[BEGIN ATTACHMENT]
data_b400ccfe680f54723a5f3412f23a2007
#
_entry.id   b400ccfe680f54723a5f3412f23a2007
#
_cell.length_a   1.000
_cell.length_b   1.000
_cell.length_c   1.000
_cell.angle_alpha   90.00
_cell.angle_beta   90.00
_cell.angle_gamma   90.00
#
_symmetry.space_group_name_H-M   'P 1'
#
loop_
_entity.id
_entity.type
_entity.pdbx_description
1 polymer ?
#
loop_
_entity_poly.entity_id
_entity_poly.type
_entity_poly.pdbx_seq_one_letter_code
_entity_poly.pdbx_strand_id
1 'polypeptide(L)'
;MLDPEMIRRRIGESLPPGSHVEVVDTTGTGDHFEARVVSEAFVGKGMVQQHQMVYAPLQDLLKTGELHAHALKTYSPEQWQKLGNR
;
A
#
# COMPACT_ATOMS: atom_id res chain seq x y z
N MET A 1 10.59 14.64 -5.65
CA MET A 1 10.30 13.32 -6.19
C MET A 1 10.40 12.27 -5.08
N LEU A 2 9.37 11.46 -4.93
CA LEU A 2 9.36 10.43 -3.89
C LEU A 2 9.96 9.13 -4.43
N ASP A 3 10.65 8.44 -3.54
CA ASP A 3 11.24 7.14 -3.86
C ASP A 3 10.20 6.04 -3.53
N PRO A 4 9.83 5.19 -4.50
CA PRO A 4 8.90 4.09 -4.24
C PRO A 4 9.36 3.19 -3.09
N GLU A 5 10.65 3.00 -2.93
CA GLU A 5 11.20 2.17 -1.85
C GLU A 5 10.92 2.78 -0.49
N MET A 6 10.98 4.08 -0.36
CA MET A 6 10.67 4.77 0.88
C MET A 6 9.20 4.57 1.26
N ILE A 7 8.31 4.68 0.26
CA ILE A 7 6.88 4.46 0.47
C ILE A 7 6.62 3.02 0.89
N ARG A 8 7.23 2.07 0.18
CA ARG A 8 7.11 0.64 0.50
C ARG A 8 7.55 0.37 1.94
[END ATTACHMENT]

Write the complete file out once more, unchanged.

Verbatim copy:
data_b400ccfe680f54723a5f3412f23a2007
#
_entry.id   b400ccfe680f54723a5f3412f23a2007
#
_cell.length_a   1.000
_cell.length_b   1.000
_cell.length_c   1.000
_cell.angle_alpha   90.00
_cell.angle_beta   90.00
_cell.angle_gamma   90.00
#
_symmetry.space_group_name_H-M   'P 1'
#
loop_
_entity.id
_entity.type
_entity.pdbx_description
1 polymer ?
#
loop_
_entity_poly.entity_id
_entity_poly.type
_entity_poly.pdbx_seq_one_letter_code
_entity_poly.pdbx_strand_id
1 'polypeptide(L)'
;MLDPEMIRRRIGESLPPGSHVEVVDTTGTGDHFEARVVSEAFVGKGMVQQHQMVYAPLQDLLKTGELHAHALKTYSPEQWQKLGNR
;
A
#
# COMPACT_ATOMS: atom_id res chain seq x y z
N MET A 1 10.59 14.64 -5.65
CA MET A 1 10.30 13.32 -6.19
C MET A 1 10.40 12.27 -5.08
N LEU A 2 9.37 11.46 -4.93
CA LEU A 2 9.36 10.43 -3.89
C LEU A 2 9.96 9.13 -4.43
N ASP A 3 10.65 8.44 -3.54
CA ASP A 3 11.24 7.14 -3.86
C ASP A 3 10.20 6.04 -3.53
N PRO A 4 9.83 5.19 -4.50
CA PRO A 4 8.90 4.09 -4.24
C PRO A 4 9.36 3.19 -3.09
N GLU A 5 10.65 3.00 -2.93
CA GLU A 5 11.20 2.17 -1.85
C GLU A 5 10.92 2.78 -0.49
N MET A 6 10.98 4.08 -0.36
CA MET A 6 10.67 4.77 0.88
C MET A 6 9.20 4.57 1.26
N ILE A 7 8.31 4.68 0.26
CA ILE A 7 6.88 4.46 0.47
C ILE A 7 6.62 3.02 0.89
N ARG A 8 7.23 2.07 0.18
CA ARG A 8 7.11 0.64 0.50
C ARG A 8 7.55 0.37 1.94